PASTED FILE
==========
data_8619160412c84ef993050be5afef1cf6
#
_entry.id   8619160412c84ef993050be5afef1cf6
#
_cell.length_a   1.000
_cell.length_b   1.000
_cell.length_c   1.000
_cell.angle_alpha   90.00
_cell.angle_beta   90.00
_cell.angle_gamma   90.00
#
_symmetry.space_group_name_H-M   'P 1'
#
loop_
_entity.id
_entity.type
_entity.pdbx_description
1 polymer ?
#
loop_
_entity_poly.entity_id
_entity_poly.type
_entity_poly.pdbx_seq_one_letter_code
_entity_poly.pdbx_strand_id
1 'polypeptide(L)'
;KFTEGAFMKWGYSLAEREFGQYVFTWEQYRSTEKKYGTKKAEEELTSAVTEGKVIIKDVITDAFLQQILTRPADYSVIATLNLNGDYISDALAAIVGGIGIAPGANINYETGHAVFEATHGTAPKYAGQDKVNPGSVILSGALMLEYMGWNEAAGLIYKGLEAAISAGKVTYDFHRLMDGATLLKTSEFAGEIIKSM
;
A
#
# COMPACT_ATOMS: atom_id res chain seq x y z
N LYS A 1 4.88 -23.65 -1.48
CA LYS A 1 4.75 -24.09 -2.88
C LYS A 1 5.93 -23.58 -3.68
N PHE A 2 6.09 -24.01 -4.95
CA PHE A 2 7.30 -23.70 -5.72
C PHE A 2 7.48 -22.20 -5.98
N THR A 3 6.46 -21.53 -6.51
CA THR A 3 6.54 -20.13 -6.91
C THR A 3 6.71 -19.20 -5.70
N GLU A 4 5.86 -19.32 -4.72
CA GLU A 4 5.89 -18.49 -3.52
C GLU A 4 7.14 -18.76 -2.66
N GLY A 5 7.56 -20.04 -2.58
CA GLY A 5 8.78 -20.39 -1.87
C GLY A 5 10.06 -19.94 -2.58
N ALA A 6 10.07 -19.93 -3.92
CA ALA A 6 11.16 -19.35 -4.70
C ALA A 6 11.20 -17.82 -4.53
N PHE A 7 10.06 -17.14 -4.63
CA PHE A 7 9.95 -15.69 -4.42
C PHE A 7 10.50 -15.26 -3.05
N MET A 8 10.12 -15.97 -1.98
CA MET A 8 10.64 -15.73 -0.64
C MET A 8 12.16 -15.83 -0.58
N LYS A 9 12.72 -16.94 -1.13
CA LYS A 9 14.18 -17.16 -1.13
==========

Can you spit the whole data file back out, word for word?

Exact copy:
data_8619160412c84ef993050be5afef1cf6
#
_entry.id   8619160412c84ef993050be5afef1cf6
#
_cell.length_a   1.000
_cell.length_b   1.000
_cell.length_c   1.000
_cell.angle_alpha   90.00
_cell.angle_beta   90.00
_cell.angle_gamma   90.00
#
_symmetry.space_group_name_H-M   'P 1'
#
loop_
_entity.id
_entity.type
_entity.pdbx_description
1 polymer ?
#
loop_
_entity_poly.entity_id
_entity_poly.type
_entity_poly.pdbx_seq_one_letter_code
_entity_poly.pdbx_strand_id
1 'polypeptide(L)'
;KFTEGAFMKWGYSLAEREFGQYVFTWEQYRSTEKKYGTKKAEEELTSAVTEGKVIIKDVITDAFLQQILTRPADYSVIATLNLNGDYISDALAAIVGGIGIAPGANINYETGHAVFEATHGTAPKYAGQDKVNPGSVILSGALMLEYMGWNEAAGLIYKGLEAAISAGKVTYDFHRLMDGATLLKTSEFAGEIIKSM
;
A
#
# COMPACT_ATOMS: atom_id res chain seq x y z
N LYS A 1 4.88 -23.65 -1.48
CA LYS A 1 4.75 -24.09 -2.88
C LYS A 1 5.93 -23.58 -3.68
N PHE A 2 6.09 -24.01 -4.95
CA PHE A 2 7.30 -23.70 -5.72
C PHE A 2 7.48 -22.20 -5.98
N THR A 3 6.46 -21.53 -6.51
CA THR A 3 6.54 -20.13 -6.91
C THR A 3 6.71 -19.20 -5.70
N GLU A 4 5.86 -19.32 -4.72
CA GLU A 4 5.89 -18.49 -3.52
C GLU A 4 7.14 -18.76 -2.66
N GLY A 5 7.56 -20.04 -2.58
CA GLY A 5 8.78 -20.39 -1.87
C GLY A 5 10.06 -19.94 -2.58
N ALA A 6 10.07 -19.93 -3.92
CA ALA A 6 11.16 -19.35 -4.70
C ALA A 6 11.20 -17.82 -4.53
N PHE A 7 10.06 -17.14 -4.63
CA PHE A 7 9.95 -15.69 -4.42
C PHE A 7 10.50 -15.26 -3.05
N MET A 8 10.12 -15.97 -1.98
CA MET A 8 10.64 -15.73 -0.64
C MET A 8 12.16 -15.83 -0.58
N LYS A 9 12.72 -16.94 -1.13
CA LYS A 9 14.18 -17.16 -1.13